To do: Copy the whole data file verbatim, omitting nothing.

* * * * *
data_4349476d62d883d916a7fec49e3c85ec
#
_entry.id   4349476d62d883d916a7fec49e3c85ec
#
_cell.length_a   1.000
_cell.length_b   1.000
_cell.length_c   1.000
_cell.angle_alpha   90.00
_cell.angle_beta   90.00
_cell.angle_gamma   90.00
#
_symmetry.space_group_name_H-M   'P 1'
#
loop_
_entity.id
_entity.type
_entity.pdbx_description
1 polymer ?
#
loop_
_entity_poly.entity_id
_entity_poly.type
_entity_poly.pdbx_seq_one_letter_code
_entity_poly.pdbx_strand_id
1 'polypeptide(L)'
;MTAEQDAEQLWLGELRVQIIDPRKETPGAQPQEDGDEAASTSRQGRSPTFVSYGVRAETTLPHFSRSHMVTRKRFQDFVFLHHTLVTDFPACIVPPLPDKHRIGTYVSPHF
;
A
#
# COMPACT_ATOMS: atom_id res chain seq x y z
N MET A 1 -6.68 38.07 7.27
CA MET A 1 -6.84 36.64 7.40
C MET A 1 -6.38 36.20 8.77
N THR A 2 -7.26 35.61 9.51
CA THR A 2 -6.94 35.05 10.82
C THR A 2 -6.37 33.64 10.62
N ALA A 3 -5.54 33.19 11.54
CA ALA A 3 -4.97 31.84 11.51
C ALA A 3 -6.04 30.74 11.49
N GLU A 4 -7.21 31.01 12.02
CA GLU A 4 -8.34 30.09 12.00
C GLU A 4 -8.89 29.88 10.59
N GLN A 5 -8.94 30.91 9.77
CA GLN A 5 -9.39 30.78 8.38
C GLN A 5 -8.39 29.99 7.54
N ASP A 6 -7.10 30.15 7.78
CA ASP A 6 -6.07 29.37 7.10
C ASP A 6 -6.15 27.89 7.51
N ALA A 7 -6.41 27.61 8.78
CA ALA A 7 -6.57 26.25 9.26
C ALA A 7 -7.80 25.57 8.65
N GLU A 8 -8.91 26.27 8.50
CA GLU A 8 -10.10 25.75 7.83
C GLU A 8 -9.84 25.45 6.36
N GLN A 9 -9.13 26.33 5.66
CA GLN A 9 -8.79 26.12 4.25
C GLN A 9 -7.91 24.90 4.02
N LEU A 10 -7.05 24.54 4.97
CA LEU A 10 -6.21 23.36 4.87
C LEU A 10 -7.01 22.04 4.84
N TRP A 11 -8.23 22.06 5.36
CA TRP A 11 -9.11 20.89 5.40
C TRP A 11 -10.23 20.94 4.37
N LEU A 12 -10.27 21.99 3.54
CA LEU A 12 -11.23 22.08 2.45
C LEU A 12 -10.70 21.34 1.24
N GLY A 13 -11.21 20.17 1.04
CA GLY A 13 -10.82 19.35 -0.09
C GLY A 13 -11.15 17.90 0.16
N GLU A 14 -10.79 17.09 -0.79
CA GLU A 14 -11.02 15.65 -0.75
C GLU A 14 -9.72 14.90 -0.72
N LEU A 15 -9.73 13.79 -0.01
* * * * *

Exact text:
data_4349476d62d883d916a7fec49e3c85ec
#
_entry.id   4349476d62d883d916a7fec49e3c85ec
#
_cell.length_a   1.000
_cell.length_b   1.000
_cell.length_c   1.000
_cell.angle_alpha   90.00
_cell.angle_beta   90.00
_cell.angle_gamma   90.00
#
_symmetry.space_group_name_H-M   'P 1'
#
loop_
_entity.id
_entity.type
_entity.pdbx_description
1 polymer ?
#
loop_
_entity_poly.entity_id
_entity_poly.type
_entity_poly.pdbx_seq_one_letter_code
_entity_poly.pdbx_strand_id
1 'polypeptide(L)'
;MTAEQDAEQLWLGELRVQIIDPRKETPGAQPQEDGDEAASTSRQGRSPTFVSYGVRAETTLPHFSRSHMVTRKRFQDFVFLHHTLVTDFPACIVPPLPDKHRIGTYVSPHF
;
A
#
# COMPACT_ATOMS: atom_id res chain seq x y z
N MET A 1 -6.68 38.07 7.27
CA MET A 1 -6.84 36.64 7.40
C MET A 1 -6.38 36.20 8.77
N THR A 2 -7.26 35.61 9.51
CA THR A 2 -6.94 35.05 10.82
C THR A 2 -6.37 33.64 10.62
N ALA A 3 -5.54 33.19 11.54
CA ALA A 3 -4.97 31.84 11.51
C ALA A 3 -6.04 30.74 11.49
N GLU A 4 -7.21 31.01 12.02
CA GLU A 4 -8.34 30.09 12.00
C GLU A 4 -8.89 29.88 10.59
N GLN A 5 -8.94 30.91 9.77
CA GLN A 5 -9.39 30.78 8.38
C GLN A 5 -8.39 29.99 7.54
N ASP A 6 -7.10 30.15 7.78
CA ASP A 6 -6.07 29.37 7.10
C ASP A 6 -6.15 27.89 7.51
N ALA A 7 -6.41 27.61 8.78
CA ALA A 7 -6.57 26.25 9.26
C ALA A 7 -7.80 25.57 8.65
N GLU A 8 -8.91 26.27 8.50
CA GLU A 8 -10.10 25.75 7.83
C GLU A 8 -9.84 25.45 6.36
N GLN A 9 -9.13 26.33 5.66
CA GLN A 9 -8.79 26.12 4.25
C GLN A 9 -7.91 24.90 4.02
N LEU A 10 -7.05 24.54 4.97
CA LEU A 10 -6.21 23.36 4.87
C LEU A 10 -7.01 22.04 4.84
N TRP A 11 -8.23 22.06 5.36
CA TRP A 11 -9.11 20.89 5.40
C TRP A 11 -10.23 20.94 4.37
N LEU A 12 -10.27 21.99 3.54
CA LEU A 12 -11.23 22.08 2.45
C LEU A 12 -10.70 21.34 1.24
N GLY A 13 -11.21 20.17 1.04
CA GLY A 13 -10.82 19.35 -0.09
C GLY A 13 -11.15 17.90 0.16
N GLU A 14 -10.79 17.09 -0.79
CA GLU A 14 -11.02 15.65 -0.75
C GLU A 14 -9.72 14.90 -0.72
N LEU A 15 -9.73 13.79 -0.01